1. Reading your acknowledgements made me see The Wood in a brand new way. How did your faith affect your writing process?

“As I mentioned before, I was going through a really rough time while writing The Wood, both professionally and personally. Professionally, I was plagued with doubt and anxiety and wondering if I’d made a huge mistake. Personally, my husband and I were dealing with a very shocking family tragedy, while also trying to get pregnant with our first child for over a year, to no avail. Feeling like I was losing hold of my two biggest dreams—becominga published writer, and becoming a mom—while simultaneously dealing with this other life-shattering thing put me in a very dark, very depressed, and very anxiety-driven place.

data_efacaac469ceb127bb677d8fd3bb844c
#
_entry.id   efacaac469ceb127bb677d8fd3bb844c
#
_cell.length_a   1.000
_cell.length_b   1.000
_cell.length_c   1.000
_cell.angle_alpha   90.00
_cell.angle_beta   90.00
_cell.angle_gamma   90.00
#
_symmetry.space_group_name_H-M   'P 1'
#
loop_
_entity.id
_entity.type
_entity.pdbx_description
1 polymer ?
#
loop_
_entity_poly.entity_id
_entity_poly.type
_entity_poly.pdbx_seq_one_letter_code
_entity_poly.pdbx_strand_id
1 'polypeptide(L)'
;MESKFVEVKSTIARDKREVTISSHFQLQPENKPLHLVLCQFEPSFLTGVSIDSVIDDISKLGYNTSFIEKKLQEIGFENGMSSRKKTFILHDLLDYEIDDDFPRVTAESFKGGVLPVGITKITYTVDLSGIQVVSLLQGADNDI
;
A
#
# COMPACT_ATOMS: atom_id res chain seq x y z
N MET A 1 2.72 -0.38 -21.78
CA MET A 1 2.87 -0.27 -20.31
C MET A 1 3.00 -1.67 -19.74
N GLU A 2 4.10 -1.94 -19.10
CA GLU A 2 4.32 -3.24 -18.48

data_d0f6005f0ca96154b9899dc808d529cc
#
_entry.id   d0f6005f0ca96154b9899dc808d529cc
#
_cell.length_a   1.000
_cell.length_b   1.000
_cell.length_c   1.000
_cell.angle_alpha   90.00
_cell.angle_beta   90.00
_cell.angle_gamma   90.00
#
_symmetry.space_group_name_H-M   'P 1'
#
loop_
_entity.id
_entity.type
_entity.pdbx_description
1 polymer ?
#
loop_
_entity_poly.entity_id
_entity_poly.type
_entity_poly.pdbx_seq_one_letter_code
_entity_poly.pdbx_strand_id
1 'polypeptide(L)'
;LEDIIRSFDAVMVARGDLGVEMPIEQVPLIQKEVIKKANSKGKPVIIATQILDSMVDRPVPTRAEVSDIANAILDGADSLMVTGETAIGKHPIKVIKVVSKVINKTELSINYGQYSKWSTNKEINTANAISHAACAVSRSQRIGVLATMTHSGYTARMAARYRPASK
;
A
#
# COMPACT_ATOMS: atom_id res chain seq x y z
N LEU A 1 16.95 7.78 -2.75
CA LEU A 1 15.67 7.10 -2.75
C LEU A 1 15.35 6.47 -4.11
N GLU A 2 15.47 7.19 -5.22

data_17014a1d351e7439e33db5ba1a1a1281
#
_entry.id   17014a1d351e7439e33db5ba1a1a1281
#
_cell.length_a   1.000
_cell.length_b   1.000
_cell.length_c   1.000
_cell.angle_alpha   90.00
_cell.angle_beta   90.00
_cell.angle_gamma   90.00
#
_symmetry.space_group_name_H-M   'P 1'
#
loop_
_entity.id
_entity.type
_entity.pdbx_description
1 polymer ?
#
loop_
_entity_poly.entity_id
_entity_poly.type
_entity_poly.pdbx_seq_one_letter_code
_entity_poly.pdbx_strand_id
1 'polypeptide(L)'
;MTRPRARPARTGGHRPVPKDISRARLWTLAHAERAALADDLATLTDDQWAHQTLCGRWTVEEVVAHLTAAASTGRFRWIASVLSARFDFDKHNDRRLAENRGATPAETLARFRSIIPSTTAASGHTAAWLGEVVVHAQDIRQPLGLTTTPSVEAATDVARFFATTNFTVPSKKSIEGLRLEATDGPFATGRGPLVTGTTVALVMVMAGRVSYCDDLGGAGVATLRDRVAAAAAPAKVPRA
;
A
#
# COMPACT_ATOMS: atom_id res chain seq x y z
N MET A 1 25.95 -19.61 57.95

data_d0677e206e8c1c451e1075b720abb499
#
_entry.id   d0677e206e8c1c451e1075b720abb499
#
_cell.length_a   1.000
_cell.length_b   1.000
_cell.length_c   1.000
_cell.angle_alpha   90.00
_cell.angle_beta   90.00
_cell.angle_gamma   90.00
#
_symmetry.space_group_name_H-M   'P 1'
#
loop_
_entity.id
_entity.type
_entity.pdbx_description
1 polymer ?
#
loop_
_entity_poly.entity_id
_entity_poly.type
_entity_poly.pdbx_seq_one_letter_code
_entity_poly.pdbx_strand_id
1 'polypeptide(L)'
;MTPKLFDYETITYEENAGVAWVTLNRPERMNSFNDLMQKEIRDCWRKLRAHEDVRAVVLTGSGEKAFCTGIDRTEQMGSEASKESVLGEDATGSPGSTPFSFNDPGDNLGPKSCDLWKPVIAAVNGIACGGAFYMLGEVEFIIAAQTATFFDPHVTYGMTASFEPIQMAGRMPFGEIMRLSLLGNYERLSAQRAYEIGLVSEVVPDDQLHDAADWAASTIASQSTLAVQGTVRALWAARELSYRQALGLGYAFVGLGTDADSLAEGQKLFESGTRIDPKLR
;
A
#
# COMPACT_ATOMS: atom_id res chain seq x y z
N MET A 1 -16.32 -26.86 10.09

“I would not have been able to claw my way out of that dark place if it weren’t for Christ being right there beside me. I was raised a Christian and believed in God all my life; I prayed about everything, but I didn’t really understand what it truly meant to trust God and give everything up to him completely until I was going through this difficult time. My parents divorced when I was very young, and out of that experience I developed this frantic need to stay in control of everything, because I knew what it was like to have your entire world turn to dust, there one day and gone the next. So that’s what I tried to do as everything seemed to be falling apart around me—desperately stay in control. But the more I tried to control what was happening, the worse things got.